Virginia Delegate Danica Roem’s bill HB 2132 to ban the gay and trans panic legal defense passed the Senate Friday unanimously with one amendment. The Senate amended the bill to add that an invitation to have sex, or ‘hitting on someone’, as an unacceptable justification for the gay or transgender panic defense.
HOUSE BILL NO. 2132
Notwithstanding any other provision of law, the discovery of, perception of, or belief about another person’s actual or perceived sex, gender, gender identity, or sexual orientation, whether or not accurate, is not a defense to any charge of capital murder, murder in the first degree, murder in the second degree, or voluntary manslaughter and is not provocation negating or excluding malice as an element of murder.
Prior to the Senate vote, the Virginia House of Delegates passed in a partisan vote (D58 yea R42). HB 2132 now goes to Virginia Governor Ralph Northam (D) for his signature. It is expected that Northam will sign this bill and make it law.
- What is trans/gay panic? And why is a law banning people from using it in defense so important?
There have been at least eight instances in Virginia where the panic defense was used, with the last case in 2011, according to Carsten Andresen, a researcher and criminal justice professor from Austin, Texas. He said he has tracked 200 homicide cases nationally where the panic defense was attempted. Andresen reached out to Roem in support of the bill.
His research included five murders and three assaults in Virginia between 1973 and 2011 that Andresen said used the panic defense to justify or excuse a defendant’s violent actions. Mark Hayes murdered , in 2002. Hayes claimed he “lost it” and murdered Gainer after engaging in sexual intercourse.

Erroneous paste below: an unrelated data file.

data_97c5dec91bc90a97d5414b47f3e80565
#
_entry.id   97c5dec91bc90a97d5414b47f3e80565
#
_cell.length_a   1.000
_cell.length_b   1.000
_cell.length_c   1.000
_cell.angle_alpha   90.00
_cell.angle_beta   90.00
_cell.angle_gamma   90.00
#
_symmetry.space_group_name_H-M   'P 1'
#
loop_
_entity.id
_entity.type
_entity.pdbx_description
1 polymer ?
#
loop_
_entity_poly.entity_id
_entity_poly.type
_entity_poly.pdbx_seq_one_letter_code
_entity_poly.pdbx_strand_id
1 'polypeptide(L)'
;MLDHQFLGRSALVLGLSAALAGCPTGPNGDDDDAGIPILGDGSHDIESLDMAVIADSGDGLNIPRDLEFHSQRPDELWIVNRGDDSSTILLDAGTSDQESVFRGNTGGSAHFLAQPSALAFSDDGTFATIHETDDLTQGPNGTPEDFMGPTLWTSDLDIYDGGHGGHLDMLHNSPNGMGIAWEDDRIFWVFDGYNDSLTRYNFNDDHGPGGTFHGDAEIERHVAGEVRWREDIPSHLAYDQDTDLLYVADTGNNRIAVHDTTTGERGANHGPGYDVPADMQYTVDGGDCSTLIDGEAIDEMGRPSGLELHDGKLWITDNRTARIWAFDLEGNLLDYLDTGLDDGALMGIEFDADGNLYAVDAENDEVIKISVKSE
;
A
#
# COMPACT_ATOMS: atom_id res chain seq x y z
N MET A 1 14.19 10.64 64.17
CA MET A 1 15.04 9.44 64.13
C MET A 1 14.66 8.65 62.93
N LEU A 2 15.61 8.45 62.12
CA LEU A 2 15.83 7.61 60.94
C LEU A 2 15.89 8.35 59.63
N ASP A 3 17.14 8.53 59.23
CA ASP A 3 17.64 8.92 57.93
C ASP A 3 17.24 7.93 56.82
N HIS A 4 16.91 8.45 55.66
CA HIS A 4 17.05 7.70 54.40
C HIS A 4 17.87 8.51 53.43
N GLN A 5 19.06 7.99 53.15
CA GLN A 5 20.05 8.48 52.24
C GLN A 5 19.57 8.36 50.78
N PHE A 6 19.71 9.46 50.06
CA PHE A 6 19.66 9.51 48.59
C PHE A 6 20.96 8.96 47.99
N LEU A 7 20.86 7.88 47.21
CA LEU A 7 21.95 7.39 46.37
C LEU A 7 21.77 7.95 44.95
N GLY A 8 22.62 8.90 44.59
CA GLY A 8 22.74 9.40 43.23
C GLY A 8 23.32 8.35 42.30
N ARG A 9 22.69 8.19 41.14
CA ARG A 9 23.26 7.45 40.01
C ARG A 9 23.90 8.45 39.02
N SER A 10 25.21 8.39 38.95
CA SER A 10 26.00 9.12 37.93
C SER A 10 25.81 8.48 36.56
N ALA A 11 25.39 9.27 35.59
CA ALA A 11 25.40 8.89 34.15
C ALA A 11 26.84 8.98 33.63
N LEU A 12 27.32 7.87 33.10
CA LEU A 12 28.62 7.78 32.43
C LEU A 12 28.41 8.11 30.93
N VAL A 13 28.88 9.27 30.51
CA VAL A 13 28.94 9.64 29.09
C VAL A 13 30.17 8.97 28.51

Colorado was the first state to enact a hate crime law that included sexual orientation and gender bias crimes in 2005.
Four years later the murder of Angie Zapata, a transgender woman from Greely Co became the first trial in the country that this hate crime law would be put to test. What followed shocked and sicked us.
Allen Andrade the man charged with the murder of Zapata knew he was most likely would spend the rest of his life behind bars if convicted as charged. Andrade knew if he could somehow mitigate those charges he would only spend 10 to 15 years behind bars. Andrade didn’t know he was being recorded in a jailhouse phone call when told his roommate as much.
His defense said that he reacted in horror when he learned that Angie Zapata was transgender. He said that he was afraid for his life, despite his overwhelming physical strength, and killed her in self-defense before they had sex.
This shocked the country because, in reality, his Trans Panic defense could have worked.
In 2009 the US didn’t have a single Trans Panic law to prevent his ploy from succeeding. It was pure happenstance that Zapata and Andrade went to a public place where he couldn’t deny knowledge of her transgender history.
Autumn Sandeen was in Colorado and reported for Pam’s House blend, that “After meeting, the two went to a traffic court hearing in Greeley in which Angie was identified in court by her previous male name and by male pronouns.
The defense team contends Andrade did not learn of Angie’s transgender status until moments before he killed her.
What came out in court, per Deputy District Attorney Brandi Lynn Nieto, was this traffic court trip took place 36-hours before Allen Ray Andrade admittedly killed her.
Currently, only 12 states including Virginia have laws banning Trans/Gay panic defenses. How unthinkable would it be if a person got away with murdering someone simply because they were cisgender and heterosexual?
It is time for a federal law prohibiting trans and gay panic defense.
Delegate Danica Roem speaks to this just prior to Friday’s vote.
Del. Roem defeated an anti-transgender republican and has since become a powerhouse for equality.